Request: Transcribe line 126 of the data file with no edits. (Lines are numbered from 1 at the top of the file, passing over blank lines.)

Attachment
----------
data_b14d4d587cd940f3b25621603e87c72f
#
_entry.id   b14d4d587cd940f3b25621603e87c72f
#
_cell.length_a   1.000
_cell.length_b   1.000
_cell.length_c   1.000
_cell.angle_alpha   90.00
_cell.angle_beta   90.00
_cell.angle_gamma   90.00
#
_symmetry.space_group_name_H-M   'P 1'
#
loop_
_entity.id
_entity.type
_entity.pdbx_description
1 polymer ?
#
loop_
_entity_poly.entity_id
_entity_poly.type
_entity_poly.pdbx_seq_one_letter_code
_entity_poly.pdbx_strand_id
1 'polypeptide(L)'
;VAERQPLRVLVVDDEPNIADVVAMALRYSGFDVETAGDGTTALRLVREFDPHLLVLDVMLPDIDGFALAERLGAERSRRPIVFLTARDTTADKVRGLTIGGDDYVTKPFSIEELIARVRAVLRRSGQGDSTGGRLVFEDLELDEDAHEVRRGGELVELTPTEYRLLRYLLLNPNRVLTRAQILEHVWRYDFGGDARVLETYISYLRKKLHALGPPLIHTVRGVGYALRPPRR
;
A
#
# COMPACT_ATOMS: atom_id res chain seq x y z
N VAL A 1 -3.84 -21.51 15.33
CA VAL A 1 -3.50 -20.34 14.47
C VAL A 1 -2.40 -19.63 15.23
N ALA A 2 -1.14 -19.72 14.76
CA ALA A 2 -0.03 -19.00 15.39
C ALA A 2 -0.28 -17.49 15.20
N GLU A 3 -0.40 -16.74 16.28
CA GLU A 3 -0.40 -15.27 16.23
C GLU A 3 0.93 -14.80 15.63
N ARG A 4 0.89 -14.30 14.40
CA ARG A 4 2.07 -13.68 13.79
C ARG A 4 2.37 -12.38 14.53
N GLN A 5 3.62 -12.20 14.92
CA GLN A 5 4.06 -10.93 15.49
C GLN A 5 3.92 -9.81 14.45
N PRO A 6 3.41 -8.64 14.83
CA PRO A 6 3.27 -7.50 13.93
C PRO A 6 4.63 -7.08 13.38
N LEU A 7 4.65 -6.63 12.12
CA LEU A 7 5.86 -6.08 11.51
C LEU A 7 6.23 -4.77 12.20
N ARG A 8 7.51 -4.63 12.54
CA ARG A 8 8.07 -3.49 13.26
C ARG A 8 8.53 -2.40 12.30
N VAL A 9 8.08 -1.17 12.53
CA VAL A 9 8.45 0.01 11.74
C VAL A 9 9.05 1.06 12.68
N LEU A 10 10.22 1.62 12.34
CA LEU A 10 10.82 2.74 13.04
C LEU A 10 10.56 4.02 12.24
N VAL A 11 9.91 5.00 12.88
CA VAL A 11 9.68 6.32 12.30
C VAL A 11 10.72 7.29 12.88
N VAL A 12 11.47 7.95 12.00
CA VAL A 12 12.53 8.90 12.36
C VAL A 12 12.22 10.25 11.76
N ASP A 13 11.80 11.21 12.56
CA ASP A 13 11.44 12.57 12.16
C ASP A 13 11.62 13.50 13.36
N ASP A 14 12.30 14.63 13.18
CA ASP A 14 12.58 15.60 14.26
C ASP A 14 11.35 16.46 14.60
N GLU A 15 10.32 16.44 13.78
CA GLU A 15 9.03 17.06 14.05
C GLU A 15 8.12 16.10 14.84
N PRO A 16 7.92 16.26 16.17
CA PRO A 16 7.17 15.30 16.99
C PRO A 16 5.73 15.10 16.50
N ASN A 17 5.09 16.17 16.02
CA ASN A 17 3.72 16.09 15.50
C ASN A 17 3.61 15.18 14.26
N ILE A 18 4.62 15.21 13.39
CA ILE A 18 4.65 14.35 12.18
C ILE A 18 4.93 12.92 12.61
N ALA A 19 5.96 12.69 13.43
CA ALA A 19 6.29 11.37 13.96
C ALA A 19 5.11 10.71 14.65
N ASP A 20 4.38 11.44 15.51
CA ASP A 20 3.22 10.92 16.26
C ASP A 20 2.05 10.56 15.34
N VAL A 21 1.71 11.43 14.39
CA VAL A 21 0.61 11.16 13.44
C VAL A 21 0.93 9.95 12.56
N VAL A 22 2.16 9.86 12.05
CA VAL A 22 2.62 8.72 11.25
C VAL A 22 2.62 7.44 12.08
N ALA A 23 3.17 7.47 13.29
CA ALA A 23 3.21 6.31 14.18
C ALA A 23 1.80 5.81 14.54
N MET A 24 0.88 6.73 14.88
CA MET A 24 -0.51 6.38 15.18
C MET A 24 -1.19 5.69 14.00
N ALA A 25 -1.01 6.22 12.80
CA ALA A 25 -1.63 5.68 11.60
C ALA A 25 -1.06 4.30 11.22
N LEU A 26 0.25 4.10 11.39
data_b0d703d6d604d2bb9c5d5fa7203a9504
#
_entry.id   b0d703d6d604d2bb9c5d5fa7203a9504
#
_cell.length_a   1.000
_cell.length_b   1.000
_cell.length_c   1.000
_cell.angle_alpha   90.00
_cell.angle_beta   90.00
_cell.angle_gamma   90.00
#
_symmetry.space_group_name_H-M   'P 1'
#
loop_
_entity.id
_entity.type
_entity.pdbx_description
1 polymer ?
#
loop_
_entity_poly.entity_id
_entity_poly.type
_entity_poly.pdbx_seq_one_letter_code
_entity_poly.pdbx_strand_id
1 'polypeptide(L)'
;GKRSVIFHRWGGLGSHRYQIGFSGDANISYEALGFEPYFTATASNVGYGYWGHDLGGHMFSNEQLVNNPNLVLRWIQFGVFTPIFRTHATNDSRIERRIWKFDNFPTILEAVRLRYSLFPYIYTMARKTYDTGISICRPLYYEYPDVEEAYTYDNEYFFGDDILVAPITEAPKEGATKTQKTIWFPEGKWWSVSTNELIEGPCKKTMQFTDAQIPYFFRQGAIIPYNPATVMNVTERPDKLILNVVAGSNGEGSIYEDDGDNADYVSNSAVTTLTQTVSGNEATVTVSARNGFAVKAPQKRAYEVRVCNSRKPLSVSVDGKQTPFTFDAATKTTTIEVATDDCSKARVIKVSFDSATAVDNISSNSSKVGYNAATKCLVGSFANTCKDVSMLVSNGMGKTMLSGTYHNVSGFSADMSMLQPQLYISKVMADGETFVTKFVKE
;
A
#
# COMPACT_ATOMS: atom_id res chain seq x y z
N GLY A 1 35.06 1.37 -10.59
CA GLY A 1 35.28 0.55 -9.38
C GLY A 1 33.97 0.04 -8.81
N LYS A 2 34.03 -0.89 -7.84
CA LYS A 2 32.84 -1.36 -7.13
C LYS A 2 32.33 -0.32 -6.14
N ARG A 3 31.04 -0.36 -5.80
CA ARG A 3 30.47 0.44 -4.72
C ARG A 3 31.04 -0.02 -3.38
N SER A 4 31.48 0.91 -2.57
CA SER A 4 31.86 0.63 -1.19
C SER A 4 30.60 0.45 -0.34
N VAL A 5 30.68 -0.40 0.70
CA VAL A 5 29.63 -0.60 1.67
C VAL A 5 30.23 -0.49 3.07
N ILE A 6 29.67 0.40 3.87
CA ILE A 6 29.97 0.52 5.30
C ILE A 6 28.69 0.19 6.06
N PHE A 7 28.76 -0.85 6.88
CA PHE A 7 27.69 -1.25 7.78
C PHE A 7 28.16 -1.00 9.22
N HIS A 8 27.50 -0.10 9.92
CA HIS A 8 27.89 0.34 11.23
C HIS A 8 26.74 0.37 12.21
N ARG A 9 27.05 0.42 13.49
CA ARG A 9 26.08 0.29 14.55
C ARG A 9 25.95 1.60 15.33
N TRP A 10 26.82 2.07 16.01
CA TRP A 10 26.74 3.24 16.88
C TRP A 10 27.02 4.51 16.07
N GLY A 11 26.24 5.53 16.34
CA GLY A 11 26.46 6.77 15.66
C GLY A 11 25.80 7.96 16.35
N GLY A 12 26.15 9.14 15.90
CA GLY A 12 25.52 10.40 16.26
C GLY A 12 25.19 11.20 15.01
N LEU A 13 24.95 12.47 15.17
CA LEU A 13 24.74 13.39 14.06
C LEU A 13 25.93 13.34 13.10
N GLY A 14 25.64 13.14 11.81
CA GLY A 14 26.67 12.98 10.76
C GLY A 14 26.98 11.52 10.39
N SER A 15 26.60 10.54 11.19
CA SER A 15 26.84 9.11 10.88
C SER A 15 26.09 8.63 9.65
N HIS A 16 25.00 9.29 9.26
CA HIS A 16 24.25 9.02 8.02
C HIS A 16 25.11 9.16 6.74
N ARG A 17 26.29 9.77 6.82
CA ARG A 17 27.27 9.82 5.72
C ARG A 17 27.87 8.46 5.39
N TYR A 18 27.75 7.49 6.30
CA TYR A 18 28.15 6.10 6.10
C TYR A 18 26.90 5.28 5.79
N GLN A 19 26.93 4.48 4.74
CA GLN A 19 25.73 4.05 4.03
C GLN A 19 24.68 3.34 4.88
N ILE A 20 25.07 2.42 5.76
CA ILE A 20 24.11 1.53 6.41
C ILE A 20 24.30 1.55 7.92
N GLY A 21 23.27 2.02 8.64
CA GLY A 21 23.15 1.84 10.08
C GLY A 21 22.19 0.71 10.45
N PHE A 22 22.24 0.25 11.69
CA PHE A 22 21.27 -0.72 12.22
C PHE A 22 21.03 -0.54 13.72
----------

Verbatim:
loop_